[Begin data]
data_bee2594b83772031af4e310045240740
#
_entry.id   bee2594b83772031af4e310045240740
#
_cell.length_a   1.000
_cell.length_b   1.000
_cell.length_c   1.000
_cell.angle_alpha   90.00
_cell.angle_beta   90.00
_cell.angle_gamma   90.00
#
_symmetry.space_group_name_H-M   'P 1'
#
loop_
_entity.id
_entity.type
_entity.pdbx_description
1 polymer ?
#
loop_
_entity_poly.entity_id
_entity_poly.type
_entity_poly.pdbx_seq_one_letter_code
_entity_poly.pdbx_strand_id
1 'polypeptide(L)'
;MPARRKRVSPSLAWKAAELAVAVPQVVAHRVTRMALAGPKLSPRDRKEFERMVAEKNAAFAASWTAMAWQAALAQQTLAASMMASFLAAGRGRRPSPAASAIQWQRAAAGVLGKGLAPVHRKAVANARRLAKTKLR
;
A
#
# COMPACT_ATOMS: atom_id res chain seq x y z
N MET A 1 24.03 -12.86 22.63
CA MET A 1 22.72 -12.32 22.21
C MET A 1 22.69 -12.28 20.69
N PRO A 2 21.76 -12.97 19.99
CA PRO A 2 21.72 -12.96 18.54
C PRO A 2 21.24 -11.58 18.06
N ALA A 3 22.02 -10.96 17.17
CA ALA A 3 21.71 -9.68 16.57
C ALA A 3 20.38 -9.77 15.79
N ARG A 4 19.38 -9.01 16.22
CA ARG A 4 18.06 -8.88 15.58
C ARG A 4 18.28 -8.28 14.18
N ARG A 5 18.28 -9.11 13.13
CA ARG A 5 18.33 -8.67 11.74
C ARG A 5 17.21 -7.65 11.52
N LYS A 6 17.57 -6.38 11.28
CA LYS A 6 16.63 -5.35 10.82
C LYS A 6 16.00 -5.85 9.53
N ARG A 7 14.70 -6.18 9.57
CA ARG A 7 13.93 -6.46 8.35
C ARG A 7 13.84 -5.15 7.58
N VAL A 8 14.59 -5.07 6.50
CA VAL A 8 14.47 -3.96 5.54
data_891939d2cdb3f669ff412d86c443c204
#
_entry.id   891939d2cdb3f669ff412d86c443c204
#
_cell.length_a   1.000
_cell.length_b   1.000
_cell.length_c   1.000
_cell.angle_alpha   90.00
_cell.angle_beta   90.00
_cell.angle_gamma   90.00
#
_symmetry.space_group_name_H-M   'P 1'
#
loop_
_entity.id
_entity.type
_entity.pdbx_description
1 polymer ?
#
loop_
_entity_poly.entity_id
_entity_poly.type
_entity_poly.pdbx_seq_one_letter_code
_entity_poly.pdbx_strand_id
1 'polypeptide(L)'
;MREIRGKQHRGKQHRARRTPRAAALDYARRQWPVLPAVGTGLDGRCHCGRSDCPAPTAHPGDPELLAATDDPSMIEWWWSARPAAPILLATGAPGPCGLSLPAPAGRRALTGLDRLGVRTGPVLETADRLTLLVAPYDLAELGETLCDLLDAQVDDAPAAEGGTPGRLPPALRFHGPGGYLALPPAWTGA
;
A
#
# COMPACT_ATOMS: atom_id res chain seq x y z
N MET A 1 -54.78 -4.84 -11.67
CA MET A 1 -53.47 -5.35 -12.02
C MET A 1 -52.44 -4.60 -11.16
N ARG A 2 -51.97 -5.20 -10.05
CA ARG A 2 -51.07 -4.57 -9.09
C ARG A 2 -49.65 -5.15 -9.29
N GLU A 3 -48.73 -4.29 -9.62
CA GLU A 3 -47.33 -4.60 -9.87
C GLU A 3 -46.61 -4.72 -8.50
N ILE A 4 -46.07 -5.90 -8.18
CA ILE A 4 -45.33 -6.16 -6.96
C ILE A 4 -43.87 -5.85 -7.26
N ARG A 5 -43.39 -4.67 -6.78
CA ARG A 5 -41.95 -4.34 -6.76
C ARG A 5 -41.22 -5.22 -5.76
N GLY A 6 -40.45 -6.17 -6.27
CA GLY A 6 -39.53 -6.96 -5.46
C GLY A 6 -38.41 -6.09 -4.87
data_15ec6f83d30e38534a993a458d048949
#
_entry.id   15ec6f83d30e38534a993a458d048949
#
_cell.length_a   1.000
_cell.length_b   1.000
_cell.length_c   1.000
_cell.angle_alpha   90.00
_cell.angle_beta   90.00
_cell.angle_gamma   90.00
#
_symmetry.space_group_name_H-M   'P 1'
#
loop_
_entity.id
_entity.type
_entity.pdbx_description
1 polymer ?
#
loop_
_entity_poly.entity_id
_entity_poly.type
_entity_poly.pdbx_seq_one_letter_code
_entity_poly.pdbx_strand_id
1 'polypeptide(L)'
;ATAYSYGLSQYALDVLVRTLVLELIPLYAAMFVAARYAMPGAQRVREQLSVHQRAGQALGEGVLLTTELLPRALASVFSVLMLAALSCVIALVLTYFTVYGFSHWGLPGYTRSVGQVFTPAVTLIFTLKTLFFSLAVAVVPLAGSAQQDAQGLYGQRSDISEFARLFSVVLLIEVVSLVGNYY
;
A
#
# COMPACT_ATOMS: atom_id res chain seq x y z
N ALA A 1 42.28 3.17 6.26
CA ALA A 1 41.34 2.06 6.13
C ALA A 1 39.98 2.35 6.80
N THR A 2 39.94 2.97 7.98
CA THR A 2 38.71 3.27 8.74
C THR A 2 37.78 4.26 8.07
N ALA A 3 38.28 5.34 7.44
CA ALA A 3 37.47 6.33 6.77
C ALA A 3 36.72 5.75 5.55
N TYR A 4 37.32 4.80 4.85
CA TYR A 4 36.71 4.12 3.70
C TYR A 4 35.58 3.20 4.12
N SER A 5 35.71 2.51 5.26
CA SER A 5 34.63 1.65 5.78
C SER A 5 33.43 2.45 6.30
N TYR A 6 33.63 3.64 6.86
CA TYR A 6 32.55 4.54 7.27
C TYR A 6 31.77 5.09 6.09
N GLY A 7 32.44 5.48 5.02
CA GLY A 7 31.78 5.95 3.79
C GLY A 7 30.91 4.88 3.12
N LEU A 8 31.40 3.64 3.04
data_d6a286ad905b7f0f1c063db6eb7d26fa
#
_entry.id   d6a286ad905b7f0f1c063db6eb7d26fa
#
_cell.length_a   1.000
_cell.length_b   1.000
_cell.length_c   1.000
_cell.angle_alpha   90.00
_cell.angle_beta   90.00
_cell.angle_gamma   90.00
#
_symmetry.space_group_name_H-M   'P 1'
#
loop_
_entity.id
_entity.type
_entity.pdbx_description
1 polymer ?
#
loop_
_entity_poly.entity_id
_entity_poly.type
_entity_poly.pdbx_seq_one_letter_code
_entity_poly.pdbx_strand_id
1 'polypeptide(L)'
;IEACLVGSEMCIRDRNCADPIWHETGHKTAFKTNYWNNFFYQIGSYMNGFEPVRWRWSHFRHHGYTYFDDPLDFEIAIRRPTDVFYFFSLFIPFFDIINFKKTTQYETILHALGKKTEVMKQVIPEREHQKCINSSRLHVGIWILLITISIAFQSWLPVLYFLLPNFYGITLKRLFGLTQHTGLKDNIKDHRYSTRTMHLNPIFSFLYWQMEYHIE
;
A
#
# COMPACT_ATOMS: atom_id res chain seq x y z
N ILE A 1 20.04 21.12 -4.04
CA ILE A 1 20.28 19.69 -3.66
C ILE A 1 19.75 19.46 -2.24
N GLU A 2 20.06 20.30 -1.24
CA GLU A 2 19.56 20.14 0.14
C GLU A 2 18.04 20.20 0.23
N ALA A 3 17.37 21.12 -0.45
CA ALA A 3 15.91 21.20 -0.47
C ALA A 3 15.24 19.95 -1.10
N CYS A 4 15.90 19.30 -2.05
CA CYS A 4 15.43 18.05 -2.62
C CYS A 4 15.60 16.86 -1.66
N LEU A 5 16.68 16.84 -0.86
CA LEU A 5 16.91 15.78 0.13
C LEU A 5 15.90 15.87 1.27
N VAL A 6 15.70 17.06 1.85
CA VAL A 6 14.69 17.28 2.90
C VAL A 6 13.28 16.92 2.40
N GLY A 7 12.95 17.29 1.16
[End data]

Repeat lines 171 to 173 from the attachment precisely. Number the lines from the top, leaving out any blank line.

1 polymer ?
#
loop_